A student-led protest movement has campaigned since last year for the government to step down, seeking a more democratic constitution and for the monarchy to be reformed to make it more accountable.
Hundreds of demonstrators have staged a protest outside Thailand's parliament after Prime Minister Prayuth Chan-ocha and nine ministers survived a parliamentary no-confidence motion after a four-day censure debate.
"It was a disappointment, but expected," protest leader Attapon Buapat said.
Over 1,000 protesters rallied outside the parliament gates on Saturday. Organisers gave assurances the protest would not turn violent.
"We want a peaceful protest," protest leader Panusaya "Rung" Sithijirawattanakul told reporters after speaking to the police. "There is no reason for police to break up this demonstration."
Earlier, lawmakers voted in favour of Prayuth and other ministers, which had been widely expected.
The government is facing allegations it mismanaged the economy, bungled the provision of Covid-19 vaccines, abused human rights and fostered corruption.
But a more serious allegation was that Prayuth has deepened divisions in society by using the monarchy as a shield against criticism of his government.
"We've opened a wound and now will pour salt on it," Pita Limjaroenrat, head of the Move Forward Party told reporters after the vote.
Prayuth, a former chief of the armed forces, overthrew an elected prime minister in 2014 and stayed in office after a 2019 election that his rivals said was badly flawed.
The government has said the elections were free and fair.
Prayuth was expected to survive Saturday's vote due to his coalition government's majority in the lower house.
"The debate went well, but the government must continue its work," Prayuth said in a podcast after the vote. "I would like to ask all Thais to work together to bring the country forward."
The no-confidence motion came as protests returned after a lull brought on by a second outbreak of Covid-19.
"Some 4,000 officers have been prepared," police deputy spokesman Kissana Pattanacharoen said, adding that the rallies were violating an emergency decree to control the coronavirus outbreak. "Police duty is to maintain order," he said when asked if there would be use of force.
Earlier this month, protesters demanding the release of activists scuffled with police.
Youth-led protests last year reached hundreds of thousands, occupying major commercial intersections in Bangkok and spreading to university campuses across the country.
A student-led protest movement has campaigned since last year for Prayuth and his government to step down. They want the constitution to be amended to make it more democratic, and for the monarchy to be reformed to make it more accountable.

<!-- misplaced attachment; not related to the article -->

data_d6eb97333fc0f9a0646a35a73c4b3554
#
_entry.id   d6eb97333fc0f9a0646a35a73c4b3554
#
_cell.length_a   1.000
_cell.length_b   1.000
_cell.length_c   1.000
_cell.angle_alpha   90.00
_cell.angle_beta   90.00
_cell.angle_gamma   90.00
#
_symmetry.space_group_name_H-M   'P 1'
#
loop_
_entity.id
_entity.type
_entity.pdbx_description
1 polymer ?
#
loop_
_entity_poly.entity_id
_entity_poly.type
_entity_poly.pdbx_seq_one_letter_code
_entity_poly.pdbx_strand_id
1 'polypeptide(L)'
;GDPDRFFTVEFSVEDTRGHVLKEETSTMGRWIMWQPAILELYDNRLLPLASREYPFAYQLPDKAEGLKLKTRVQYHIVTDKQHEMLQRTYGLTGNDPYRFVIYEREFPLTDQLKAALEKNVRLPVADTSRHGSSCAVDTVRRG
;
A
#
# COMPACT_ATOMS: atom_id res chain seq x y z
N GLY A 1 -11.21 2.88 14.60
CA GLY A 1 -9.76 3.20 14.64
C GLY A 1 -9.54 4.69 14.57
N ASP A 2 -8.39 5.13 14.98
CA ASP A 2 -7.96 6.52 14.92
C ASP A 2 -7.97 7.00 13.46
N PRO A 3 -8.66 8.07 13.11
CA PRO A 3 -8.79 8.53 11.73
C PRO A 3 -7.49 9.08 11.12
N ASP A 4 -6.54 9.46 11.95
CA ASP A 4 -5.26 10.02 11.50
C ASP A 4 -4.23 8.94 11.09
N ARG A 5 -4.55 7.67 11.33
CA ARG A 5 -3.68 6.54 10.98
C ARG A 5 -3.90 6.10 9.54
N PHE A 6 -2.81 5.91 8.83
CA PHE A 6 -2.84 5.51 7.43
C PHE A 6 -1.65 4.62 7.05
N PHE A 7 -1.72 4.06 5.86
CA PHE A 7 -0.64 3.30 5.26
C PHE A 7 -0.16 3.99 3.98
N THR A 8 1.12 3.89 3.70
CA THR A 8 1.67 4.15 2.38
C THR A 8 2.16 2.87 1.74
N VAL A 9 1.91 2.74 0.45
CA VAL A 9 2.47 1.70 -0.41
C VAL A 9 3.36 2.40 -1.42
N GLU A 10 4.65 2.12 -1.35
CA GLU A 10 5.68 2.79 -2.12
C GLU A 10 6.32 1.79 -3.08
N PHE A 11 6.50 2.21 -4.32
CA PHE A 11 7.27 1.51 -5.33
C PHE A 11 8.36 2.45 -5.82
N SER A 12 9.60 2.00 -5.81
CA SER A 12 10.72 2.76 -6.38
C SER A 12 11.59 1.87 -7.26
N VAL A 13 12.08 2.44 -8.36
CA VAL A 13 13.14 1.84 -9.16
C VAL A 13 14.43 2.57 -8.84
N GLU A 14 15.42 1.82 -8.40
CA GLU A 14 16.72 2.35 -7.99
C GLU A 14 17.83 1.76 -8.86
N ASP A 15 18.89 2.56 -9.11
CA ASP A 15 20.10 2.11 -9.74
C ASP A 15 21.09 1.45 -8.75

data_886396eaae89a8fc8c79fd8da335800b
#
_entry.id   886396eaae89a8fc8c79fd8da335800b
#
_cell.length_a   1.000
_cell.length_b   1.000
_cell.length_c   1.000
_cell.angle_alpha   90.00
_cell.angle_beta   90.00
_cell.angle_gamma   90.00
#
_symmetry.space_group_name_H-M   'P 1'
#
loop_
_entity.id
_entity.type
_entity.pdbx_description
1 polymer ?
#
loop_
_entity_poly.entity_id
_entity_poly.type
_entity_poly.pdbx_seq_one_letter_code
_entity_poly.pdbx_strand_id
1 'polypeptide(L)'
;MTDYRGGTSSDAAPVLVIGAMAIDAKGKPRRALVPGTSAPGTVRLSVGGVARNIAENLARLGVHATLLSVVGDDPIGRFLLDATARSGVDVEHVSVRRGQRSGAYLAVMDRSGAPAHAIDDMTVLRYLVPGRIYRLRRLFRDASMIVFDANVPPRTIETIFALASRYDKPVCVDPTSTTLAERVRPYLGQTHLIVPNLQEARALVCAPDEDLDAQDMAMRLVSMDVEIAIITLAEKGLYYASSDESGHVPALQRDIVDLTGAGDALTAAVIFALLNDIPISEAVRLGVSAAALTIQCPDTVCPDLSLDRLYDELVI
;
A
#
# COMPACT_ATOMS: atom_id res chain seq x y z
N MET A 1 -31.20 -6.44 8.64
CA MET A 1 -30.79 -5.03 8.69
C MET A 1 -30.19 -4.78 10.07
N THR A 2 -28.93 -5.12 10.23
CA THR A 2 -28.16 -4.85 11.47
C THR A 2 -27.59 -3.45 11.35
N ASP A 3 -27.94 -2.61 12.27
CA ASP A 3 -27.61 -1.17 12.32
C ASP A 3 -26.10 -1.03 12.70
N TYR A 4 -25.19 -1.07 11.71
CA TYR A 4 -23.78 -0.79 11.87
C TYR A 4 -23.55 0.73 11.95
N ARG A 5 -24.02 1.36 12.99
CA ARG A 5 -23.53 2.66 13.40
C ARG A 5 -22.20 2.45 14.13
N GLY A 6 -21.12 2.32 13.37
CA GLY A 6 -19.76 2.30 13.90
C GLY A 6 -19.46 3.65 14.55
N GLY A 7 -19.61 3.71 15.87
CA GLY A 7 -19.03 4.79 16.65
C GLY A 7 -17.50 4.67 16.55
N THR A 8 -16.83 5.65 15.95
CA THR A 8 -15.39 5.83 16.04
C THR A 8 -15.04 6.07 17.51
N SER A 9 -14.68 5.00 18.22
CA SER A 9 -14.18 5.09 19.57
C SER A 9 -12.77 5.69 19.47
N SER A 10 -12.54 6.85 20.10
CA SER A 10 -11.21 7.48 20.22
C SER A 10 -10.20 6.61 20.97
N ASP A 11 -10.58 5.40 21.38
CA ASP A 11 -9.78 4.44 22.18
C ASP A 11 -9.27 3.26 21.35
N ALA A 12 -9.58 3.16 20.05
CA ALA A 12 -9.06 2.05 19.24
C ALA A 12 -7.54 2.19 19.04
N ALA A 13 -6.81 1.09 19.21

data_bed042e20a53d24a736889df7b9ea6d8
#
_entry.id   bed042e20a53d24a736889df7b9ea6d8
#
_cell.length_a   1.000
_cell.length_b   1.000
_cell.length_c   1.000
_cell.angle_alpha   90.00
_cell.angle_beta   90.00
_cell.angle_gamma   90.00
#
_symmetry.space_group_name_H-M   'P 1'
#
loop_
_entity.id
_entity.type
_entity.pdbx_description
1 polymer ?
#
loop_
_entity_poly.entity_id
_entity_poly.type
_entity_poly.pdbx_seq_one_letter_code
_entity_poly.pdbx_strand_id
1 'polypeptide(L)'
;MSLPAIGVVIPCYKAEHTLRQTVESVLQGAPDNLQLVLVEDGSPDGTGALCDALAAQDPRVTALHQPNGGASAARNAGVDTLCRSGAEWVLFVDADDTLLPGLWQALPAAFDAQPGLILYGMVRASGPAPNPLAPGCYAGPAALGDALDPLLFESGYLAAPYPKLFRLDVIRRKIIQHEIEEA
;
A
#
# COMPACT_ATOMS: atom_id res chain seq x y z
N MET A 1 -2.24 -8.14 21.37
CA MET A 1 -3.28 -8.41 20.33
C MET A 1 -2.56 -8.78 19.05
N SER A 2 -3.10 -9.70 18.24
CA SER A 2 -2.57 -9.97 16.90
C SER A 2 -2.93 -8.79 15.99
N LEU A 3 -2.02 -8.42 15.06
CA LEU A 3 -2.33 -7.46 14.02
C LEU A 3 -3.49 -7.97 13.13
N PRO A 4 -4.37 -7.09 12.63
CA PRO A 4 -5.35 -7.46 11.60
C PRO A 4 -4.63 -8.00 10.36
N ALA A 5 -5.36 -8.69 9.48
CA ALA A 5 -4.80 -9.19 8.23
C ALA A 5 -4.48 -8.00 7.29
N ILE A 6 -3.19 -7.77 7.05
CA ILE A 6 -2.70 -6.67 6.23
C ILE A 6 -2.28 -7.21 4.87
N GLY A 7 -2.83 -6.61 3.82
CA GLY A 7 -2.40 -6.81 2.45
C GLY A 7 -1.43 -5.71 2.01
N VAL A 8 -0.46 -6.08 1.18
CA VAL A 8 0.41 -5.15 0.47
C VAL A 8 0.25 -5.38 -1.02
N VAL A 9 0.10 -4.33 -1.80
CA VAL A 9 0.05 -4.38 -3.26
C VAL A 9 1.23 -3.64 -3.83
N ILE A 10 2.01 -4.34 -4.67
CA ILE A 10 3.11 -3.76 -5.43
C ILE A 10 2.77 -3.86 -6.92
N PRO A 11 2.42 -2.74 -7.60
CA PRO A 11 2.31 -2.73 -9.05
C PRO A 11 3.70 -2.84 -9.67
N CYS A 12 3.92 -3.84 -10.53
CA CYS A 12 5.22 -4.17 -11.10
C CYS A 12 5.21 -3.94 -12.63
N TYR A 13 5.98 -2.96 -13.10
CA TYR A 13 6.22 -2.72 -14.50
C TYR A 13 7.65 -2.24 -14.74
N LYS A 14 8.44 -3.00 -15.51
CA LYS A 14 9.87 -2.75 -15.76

“The biggest fault of Prayuth is that he does not understand the principles of the constitutional monarchy,” said Pita Limjaroenrat, leader of the opposition Move Forward Party.
“He used the monarchy to protect himself whenever he was criticized or opposed. This is an evil action, making him no longer qualified to be prime minister,” he said.
His accusation refers to the enforcement of Article 112 of the criminal code, also known as the lese majeste law. Prayuth said in June last year that King Maha Vajiralongkorn had expressed his wish for the government not to use the law against defaming the monarchy to prosecute pro-democracy protesters.
Thanathorn Juangroongruangkit, a popular politician who was forced out of parliament last year, was charged last month with lese majeste for alleging that the government’s procurement of Covid-19 vaccines was late and inadequate and that there was possible favouritism in the awarding of the main contract.
The criticism relates to the monarchy because most of the vaccines that Thailand has ordered are to be produced by Siam Bioscience, a private Thai company owned by the king.
The monarchy is widely considered an untouchable bedrock of Thai nationalism.
The lese majeste law allows anyone to file a complaint with the police, with convictions carrying jail terms of up to 15 years per offence. According to Thai Lawyers for Human Rights, at least 59 people, including several minors, were summoned under the law between November and February.
Four well-known protesters – including human rights lawyer Arnon Nampa, student leader Parit Chiwarak, and political activists Somyos Prueksakasemsuk and Patiwat Saraiyaem – were prosecuted under the law and on sedition charges earlier this month.
Their lawyer requested bail, but the court denied it.